: Comparing and contrasting Roman and Egyptian sculptures Essay

Submitted By VIKPOK
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The Egyptians and the Romans produced sculptures that testify to the beliefs of their own societies. Both King Sahure and a nome god, Old Kingdom, Dynasty 5, reign of Sahure, ca. 2458–2446 b.c., and Augustus’s of Primaporta, Early Empire Roman, c.20BCE, are sculptures of men depicted in full size. Their gazes are directed straight to the audience which suggests their political and religious power. In both cases the authority of the leaders is reinforced by accompanying figures on their right hand side. Even though both are male statues and convey political and religious power Suhure’s sculpture was created to provide an eternal abode for his ka after death, while Augustus’s sculpture was used as a form of propaganda so that the viewer would see the important role he played in securing the Roman Empire.
Augustus of Primaporta is a full sized marble statue of Caesar Augustus. Augustus is shown with his right arm raised in the pose of a speechmaker. His gaze is directed straight at the audience as he is addressing his troops or citizens of Rome. Augustus in a relaxed stance, one leg weight-bearing, the other bent, the torso slightly turned so he appears relaxed and mobile. On the contrary, in the statue of King Sahure and a nome god the pose of a king is controlled, dignified, and permanent. Sahure appears to have grown directly out of the block of stone on which he sits. He is depicted as a heavy set figure with large head and round plump face. His eyes gaze straight ahead without any emotion or suggestion of movement. The pharaoh’s arms are glued to his sides with his hands on the knees and legs close together with feet parallel. He is seated on a cubic block which represents a throne. Unlike Augustus of Primaporta, there are no spaces anywhere in the statue, suggesting a certain level of independence. The king is seated on the throne with his right arm clenched in a fist as a reminder of his power. His pose is rigid and controlled. This work is not only an image of power, but an image of an individual who is perfectly comfortable with his entitlement after his death. The Augustus of Primaporta statue was influenced by Polyclitus’ statue Doryphorus , predominantly in the similar contrapposto stance, which is clearly identical in the two works. By using this particular technique to create the Augustus of Primaporta statue Augustus connects himself to the Golden Age of Greek civilization which represents the age of prosperity and achievements. With this visual message he is trying to achieve admiration and respect from his subjects. The fact that he is portrayed as both young and healthy accentuates his victory over flaws and weaknesses of mankind. The statue is an ideal representation of the Roman Emperor who can lead armies to victory.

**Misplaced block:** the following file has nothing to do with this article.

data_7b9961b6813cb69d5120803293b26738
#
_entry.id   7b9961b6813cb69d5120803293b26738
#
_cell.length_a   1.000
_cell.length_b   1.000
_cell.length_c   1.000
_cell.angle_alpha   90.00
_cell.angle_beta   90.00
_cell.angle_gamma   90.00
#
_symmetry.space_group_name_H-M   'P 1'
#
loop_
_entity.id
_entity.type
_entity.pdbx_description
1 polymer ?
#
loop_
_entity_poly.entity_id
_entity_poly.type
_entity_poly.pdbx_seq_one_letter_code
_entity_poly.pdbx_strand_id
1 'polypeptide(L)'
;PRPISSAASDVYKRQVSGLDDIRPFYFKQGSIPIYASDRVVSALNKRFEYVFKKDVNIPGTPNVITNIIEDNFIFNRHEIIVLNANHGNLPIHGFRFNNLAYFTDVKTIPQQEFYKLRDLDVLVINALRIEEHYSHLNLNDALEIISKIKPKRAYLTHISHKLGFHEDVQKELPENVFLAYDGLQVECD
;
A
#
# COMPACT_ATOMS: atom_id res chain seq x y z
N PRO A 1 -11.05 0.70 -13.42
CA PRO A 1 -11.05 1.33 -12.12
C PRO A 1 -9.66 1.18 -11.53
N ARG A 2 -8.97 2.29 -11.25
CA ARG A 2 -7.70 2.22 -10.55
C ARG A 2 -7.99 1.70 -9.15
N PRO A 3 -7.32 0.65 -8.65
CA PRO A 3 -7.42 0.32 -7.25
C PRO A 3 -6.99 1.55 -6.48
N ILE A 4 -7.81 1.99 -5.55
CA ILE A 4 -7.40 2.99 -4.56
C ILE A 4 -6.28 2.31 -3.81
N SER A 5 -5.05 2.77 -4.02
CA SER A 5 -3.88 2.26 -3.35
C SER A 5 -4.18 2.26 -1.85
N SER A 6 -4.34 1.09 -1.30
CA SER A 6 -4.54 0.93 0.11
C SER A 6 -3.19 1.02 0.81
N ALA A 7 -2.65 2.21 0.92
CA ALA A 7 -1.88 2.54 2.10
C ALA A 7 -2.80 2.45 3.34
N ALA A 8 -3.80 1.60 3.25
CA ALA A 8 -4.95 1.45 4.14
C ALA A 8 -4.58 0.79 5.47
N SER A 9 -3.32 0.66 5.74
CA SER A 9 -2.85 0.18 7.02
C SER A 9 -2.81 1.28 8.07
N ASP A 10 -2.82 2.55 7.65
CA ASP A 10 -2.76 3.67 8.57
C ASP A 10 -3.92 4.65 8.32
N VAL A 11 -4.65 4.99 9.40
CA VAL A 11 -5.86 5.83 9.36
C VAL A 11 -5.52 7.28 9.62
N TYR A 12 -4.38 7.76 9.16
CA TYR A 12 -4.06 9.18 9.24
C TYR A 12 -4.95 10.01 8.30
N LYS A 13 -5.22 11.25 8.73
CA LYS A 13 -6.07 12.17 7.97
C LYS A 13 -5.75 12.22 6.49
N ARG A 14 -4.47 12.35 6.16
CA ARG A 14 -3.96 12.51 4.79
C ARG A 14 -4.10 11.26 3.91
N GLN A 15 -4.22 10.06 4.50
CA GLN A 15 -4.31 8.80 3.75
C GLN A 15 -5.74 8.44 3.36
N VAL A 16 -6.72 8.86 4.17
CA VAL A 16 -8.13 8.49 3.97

Romans considered the bronze sculpture to be more valuable than marble and this is why the original statue of Augustus of Primaporta was made from bronze. From the original statue numerous copies were made and sent to different regions of Empire. But copies were made with the usage of marble which is less expensive and easy to attain. Marble is a very different medium than bronze. Marble gives the beauty and realistic detail to the sculpture. Greek artists’ attention was in details and in easy accessibility of the work materials. Furthermore, Roman sculpture clearly delivers the message- Augustus of Primaporta was designed as propaganda to his status as an army leader and Emperor of the Rome. On the other hand, Egyptian sculptors concentrated on timelessness and permanence. When Egyptian sculptors were ordered to make a sculpture for nobility or royalty, they used the hardest stones to add more permanence. The material was rare and expansive because of the difficulty to get from other countries or regions. In the sculpture, King Sahure and a nome god, the sculptor uses gneiss stone. This rare stone has the ability to shine when the light falls on it. This effect brings to the king Sahure’s…